Sharrieff Muhammad ‘21 officially started making music when he was sixteen but he has been rapping at every opportunity for as long as he can remember.
“Music was something that was always there for me, it was something that I could always fall back on when I had a bad day,” said Muhammad.
He describes his music as being influenced by hip hop, jazz, and soul music, and the creative process as a state of constant self-editing. This, he says, pushes him to constantly be better and is his favorite part of making music.
He says for this project he was particularly inspired by Amy Winehouse and Saba because of their abilities to take pain and reproduce it in a beautiful way. Some of his all-time favorite artists include Kanye West, Childish Gambino, and Jay-Z, because of their versatility within and outside of hip hop music.
Two of the songs on his album,“Used to Be,” and “Southside Soliloquies,” take some of Muhammad’s challenging times and tell stories of self-evolution.
His album, “Hubris Insecurities,” dropped today, April 26th, on Spotify, SoundCloud, Tidal, and Apple Music: it’s about the ups and downs in life, and the necessary lessons that the downs bring.
Muhammad wrote “Used to Be” after a particularly challenging first semester. During Winter Break, he felt so discouraged that he considered taking the semester off and even contemplated abandoning his music.
He found clarity at home in the form of overwhelming gratitude for all that his mother had sacrificed for him to be able to go to Pitzer and pursue his dreams of music.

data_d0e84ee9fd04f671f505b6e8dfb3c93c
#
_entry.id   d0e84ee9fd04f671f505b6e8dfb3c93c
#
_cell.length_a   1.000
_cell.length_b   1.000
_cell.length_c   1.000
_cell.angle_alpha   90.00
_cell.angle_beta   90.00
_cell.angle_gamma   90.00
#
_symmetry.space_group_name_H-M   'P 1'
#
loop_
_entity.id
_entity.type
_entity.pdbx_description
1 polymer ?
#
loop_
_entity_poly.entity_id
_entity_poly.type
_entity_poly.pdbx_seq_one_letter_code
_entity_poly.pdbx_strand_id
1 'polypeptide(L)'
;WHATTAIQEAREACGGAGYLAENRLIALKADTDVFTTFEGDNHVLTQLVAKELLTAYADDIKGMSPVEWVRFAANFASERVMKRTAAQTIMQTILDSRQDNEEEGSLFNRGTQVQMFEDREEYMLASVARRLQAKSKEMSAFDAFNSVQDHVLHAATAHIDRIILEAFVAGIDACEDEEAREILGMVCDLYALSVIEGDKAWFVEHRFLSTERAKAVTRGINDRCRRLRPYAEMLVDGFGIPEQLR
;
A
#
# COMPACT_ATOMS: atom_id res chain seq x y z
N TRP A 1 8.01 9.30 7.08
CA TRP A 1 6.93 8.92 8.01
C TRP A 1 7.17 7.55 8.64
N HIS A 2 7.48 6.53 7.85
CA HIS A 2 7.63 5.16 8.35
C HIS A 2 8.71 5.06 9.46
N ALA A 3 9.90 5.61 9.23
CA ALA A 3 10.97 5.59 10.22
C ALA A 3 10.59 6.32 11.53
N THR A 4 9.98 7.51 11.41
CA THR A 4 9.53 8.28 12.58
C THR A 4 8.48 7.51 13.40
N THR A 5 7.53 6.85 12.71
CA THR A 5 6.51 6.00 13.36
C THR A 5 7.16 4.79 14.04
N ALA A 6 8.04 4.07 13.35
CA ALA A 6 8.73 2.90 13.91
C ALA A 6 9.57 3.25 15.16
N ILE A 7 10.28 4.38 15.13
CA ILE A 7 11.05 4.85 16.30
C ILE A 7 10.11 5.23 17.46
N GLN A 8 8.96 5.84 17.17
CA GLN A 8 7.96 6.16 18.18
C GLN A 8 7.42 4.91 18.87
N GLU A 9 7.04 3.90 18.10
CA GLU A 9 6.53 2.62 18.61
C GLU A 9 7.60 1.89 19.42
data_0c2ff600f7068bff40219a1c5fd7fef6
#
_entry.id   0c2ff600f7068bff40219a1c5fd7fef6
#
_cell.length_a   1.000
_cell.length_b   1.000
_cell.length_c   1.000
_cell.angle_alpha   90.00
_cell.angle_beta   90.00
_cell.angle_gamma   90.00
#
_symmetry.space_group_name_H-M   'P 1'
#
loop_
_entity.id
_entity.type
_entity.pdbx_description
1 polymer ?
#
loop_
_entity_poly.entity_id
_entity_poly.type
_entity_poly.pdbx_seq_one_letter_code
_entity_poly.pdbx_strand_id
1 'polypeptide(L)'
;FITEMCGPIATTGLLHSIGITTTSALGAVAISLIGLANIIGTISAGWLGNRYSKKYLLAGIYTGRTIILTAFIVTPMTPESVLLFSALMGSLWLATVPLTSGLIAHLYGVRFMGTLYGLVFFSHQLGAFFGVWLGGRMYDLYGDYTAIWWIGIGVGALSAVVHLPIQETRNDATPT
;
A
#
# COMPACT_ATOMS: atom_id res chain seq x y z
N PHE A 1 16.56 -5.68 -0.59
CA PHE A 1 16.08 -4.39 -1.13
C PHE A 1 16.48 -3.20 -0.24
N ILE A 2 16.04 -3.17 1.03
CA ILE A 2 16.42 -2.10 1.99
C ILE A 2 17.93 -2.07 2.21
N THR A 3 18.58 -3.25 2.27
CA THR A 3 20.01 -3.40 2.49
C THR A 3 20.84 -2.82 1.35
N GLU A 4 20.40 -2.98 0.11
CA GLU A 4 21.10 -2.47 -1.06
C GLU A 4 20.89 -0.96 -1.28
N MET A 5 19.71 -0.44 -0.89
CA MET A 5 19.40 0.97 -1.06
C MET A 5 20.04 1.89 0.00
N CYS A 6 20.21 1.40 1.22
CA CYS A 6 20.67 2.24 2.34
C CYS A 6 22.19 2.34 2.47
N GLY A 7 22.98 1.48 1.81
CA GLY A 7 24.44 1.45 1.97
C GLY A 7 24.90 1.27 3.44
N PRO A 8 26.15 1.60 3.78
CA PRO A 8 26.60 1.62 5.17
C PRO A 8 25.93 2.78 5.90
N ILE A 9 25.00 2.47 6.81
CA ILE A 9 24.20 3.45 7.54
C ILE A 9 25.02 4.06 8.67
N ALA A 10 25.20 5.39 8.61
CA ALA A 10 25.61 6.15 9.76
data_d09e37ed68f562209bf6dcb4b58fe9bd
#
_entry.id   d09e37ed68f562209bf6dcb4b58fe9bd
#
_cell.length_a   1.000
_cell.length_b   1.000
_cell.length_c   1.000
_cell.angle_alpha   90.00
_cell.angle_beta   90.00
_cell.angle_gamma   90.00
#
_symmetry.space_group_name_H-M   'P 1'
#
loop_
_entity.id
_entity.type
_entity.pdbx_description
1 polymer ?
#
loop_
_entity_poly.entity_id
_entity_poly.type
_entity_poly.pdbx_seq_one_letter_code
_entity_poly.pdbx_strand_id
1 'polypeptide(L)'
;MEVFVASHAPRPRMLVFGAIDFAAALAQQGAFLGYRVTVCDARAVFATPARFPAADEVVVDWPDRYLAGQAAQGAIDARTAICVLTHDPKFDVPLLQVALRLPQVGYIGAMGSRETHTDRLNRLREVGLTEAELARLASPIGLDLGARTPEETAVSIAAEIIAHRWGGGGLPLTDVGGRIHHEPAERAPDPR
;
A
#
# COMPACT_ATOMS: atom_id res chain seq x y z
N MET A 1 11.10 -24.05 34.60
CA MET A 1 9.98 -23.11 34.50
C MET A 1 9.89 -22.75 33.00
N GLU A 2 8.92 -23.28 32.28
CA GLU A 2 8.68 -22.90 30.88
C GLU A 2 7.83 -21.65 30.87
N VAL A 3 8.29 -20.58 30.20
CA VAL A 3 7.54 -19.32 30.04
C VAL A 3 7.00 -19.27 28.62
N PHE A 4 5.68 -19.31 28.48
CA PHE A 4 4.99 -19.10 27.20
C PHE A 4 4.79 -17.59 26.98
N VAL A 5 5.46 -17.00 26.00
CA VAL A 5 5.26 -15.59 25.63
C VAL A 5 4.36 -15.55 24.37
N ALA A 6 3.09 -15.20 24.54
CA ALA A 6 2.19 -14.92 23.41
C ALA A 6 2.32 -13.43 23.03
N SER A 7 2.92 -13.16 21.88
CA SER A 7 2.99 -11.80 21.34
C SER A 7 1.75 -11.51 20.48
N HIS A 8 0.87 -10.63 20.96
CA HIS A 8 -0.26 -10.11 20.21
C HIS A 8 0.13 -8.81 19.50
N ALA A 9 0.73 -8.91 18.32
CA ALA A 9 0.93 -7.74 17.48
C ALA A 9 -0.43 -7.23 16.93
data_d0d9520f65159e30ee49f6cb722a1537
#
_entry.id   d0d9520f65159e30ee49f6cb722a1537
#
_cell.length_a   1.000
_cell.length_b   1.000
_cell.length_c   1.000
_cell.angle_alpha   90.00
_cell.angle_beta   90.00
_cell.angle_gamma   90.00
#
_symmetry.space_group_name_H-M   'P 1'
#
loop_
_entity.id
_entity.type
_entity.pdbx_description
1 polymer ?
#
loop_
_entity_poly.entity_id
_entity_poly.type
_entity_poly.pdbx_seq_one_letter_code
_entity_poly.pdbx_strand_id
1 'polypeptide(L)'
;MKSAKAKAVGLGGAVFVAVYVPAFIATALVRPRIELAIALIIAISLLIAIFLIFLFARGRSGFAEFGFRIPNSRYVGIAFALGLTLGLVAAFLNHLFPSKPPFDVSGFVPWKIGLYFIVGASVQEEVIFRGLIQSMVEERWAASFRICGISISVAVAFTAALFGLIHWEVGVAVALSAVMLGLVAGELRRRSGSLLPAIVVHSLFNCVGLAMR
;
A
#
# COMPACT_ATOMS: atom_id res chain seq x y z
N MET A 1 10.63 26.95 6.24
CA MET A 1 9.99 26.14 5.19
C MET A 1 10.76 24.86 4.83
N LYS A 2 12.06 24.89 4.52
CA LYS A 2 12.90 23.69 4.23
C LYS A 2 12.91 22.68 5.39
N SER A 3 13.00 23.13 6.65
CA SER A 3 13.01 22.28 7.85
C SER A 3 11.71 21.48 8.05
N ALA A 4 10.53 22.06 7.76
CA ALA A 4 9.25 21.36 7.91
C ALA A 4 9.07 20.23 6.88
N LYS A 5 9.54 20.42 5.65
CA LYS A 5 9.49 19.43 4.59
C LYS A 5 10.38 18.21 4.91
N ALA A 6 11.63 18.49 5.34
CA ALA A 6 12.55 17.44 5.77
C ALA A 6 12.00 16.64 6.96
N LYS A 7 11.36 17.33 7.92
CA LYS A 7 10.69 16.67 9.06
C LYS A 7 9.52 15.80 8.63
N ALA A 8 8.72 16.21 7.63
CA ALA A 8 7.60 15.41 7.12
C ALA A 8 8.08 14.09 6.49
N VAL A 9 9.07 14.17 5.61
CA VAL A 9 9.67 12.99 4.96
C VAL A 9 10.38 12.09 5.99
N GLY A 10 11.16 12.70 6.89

“Moment of sobriety every time my mother calls, we’re not the kids we used to be.”
Appreciating his mother’s sacrifices reinvigorated Muhammad with the courage to go back to school, keep making music, and continue challenging himself to give the kid he used to be a role model.
“This woman has given so much for me to be able to come to this school, for me to be able to follow my dreams and do music,” said Muhammad, “why would I take that for granted?”
Southside Soliloquies is a tribute to his community on the Southside of Dallas, and a reflection of the hardships that he and his peers experienced. His lyrics speak about lessons from his upbringing and the sound was heavily inspired by southern hip hop.
Muhammad explained that southern hip hop is heavily centered around the speaker and how the bass hits.
His song, “Speaker Knock,” especially exemplifies this emphasis on the bass. Ralph Zamora, a LYBL founder and artist, is featured in this song on Hubris Insecurities because Muhammad hoped to bring together the bass-heavy beats of the Dallas car culture with Zamora’s similarly bass-heavy LA sound.
He joined LYBL when they first started in Fall 2017, and has performed at a variety of their events, including most recently, Kohoutek. Muhammad joined the team because he wanted to be in a space with other creatives and because he was inspired by all the hard work that the LYBL presidents put in and wanted to help support their mission in any way possible.
“There’s just so many wonderful people in LYBL, they’re always pushing me and checking in.”
He described how the team consistently challenges him to incorporate new styles into his music and to try new things.
When asked about what some of the biggest obstacles that young artists face, Muhammad lamented about the difficulty of finding a good recording space and revealed that he most struggles most with self-marketing.
“It’s hard being authentic and being something that the social media community would like,” he said.
You can follow Sharrieff Muhammad on Instagram @sharrieff_muh and find him on Spotify and Apple Music under the name “Obsidian.” His latest album “Hubris & Insecurities,” is available now. You can find LYBL on Instagram @lyblrecords.
Emily Kuhn PZ’ 22 is an environmental activist, a word-nerd, and a foodie. She enjoys hearing people’s stories, getting outside, and hoop dancing.